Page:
Blog Health Equity

People as people, not problems

Written by Antonia Asher, MPH Candidate, Tulane University and participant in the 2019 Institute for Public Health Summer Research Program – Public & Global Health Track

As a participant of the Institute of Public Health Summer Research Program- Public & Global Health track, I am working with Dr. Darrell Hudson, Associate Professor, Brown School, and his research team. Dr. Hudson’s project is focused on how upward mobility influences stress and coping mechanisms of college-educated black residents of St. Louis. During my time here, I strengthened my skill set in qualitative research methods as I worked alongside doctoral student, Whitney Sewell, on axial coding thematic analysis of men’s and women’s focus group interviews.

Additionally, Dr. Hudson encouraged me to use the collected data to study a topic of my own interest. Through reading literature, I stumbled upon the Superwoman Schema theoretical framework that explains characteristics black women are encouraged to embody in the face of adversity, which affects how they experience and report stress. Previous research looked at demographically diverse groups of black women, so I thought it would be interesting to evaluate this schema in our data population of upwardly mobile women. I am grateful for this opportunity to not only learn about a new area of research, but to craft my own research project with Dr. Hudson’s support.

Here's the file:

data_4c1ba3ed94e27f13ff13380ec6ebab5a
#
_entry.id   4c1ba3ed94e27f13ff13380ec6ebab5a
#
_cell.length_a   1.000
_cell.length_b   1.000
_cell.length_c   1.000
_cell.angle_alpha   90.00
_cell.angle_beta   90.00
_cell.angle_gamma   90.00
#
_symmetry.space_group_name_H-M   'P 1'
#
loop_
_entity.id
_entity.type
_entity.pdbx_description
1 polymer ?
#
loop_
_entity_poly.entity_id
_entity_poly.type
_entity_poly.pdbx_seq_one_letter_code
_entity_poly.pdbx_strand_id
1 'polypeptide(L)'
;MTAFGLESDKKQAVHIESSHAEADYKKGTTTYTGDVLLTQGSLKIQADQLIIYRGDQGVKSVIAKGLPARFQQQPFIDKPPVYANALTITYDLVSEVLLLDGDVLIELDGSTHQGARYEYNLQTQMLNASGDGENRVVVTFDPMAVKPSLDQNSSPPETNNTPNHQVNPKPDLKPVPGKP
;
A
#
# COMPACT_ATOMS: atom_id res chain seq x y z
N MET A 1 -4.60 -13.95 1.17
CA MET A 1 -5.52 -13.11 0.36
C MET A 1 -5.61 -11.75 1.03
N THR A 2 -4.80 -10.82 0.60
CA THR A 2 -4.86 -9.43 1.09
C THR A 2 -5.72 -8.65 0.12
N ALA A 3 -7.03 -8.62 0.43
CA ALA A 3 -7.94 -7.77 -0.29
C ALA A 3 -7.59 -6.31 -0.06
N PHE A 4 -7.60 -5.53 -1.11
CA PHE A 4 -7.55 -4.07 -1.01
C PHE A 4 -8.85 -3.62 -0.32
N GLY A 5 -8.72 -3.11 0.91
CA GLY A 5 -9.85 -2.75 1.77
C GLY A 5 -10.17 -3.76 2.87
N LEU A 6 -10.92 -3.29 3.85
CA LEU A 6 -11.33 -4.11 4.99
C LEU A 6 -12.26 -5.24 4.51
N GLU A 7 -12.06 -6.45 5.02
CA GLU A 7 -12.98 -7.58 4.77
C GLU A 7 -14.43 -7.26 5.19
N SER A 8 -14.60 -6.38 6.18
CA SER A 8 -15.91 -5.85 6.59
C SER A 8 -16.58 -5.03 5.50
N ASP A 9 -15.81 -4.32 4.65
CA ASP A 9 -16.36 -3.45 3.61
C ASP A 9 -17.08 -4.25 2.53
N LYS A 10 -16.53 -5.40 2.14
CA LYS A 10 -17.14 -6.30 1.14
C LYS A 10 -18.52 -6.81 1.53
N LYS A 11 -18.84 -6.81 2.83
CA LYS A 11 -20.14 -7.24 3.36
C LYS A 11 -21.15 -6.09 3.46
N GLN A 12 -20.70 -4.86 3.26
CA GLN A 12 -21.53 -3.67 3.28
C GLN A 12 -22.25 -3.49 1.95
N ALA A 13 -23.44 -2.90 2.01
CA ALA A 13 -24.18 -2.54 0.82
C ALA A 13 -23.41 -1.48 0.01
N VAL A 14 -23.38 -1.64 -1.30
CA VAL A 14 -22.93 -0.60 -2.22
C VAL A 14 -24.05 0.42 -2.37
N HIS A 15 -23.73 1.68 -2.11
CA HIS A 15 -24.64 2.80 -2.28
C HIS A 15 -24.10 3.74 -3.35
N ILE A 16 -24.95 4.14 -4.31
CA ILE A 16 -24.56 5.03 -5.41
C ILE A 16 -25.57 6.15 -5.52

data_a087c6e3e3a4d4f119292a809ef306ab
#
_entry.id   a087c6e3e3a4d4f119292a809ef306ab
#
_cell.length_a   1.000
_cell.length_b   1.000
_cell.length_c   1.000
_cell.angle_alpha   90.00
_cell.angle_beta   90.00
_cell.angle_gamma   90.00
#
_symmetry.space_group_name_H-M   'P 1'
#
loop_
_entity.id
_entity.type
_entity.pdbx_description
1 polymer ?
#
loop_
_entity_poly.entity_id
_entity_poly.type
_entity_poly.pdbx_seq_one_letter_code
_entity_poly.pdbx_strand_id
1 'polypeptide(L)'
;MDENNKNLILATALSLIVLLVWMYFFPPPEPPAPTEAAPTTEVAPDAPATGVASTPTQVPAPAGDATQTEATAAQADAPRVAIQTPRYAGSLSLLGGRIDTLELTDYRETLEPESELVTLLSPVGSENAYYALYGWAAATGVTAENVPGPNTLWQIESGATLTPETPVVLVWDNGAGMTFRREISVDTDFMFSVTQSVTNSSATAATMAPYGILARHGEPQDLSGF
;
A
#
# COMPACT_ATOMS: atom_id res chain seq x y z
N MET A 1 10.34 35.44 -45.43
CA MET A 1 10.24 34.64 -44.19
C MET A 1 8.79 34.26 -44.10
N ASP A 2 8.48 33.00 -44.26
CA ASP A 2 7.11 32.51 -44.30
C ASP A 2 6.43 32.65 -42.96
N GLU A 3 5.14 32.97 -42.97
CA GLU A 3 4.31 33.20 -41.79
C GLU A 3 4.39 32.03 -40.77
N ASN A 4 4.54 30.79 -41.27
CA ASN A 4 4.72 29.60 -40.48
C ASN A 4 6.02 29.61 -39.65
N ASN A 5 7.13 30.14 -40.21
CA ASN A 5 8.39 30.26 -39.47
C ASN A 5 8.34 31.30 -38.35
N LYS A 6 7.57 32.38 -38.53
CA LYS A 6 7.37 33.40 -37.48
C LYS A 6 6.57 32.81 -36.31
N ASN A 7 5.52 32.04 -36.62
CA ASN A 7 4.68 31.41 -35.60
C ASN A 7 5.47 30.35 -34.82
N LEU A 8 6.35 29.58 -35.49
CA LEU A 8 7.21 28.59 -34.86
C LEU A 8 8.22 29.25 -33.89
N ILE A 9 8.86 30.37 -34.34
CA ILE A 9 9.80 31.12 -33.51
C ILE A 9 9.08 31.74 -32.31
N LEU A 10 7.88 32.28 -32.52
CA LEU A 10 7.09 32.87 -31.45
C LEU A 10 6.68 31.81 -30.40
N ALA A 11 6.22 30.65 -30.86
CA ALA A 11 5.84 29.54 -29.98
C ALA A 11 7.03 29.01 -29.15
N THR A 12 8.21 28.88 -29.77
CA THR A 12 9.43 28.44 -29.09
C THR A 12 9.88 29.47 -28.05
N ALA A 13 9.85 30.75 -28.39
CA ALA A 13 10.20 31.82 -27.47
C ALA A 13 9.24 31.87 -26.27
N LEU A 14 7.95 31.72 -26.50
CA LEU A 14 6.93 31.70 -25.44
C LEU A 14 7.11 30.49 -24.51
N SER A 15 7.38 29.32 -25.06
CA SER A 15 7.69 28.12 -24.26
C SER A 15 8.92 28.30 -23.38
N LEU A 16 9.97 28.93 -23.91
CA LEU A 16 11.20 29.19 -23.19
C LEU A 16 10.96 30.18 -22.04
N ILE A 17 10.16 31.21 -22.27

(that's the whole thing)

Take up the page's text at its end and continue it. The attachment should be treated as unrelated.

Free seats at The Muny to see Kinky Boots

Research should not be done for the sake of research, but to learn from it and to translate it into policy and practice.

Outside of research, I am grateful for all of the new friendships that I have made and the adventures we had exploring a new city. St. Louis has a lot to offer in the summer from outdoor plays and concerts, to Ted Drewes Frozen Custard after a trip to the zoo, to Cardinals games at Busch Stadium, to meals on the Delmar Loop after work. Each of my peers have been integral to my learning journey through discussions about their research, our weekly seminars, and current events.

This experience has continued to challenge and further my understanding of public health concepts. For instance, I have realized how drastically effects of racial residential segregation linger, although the policies and laws that created them are now illegal. I have considered the stress of being a minority navigating predominately white spaces at work and at university through reading testimonies in focus-group transcripts. It has re-humanized public health through thinking of people as people and not problems to be solved. It emphasizes the amount of important work to be done to create an equitable world.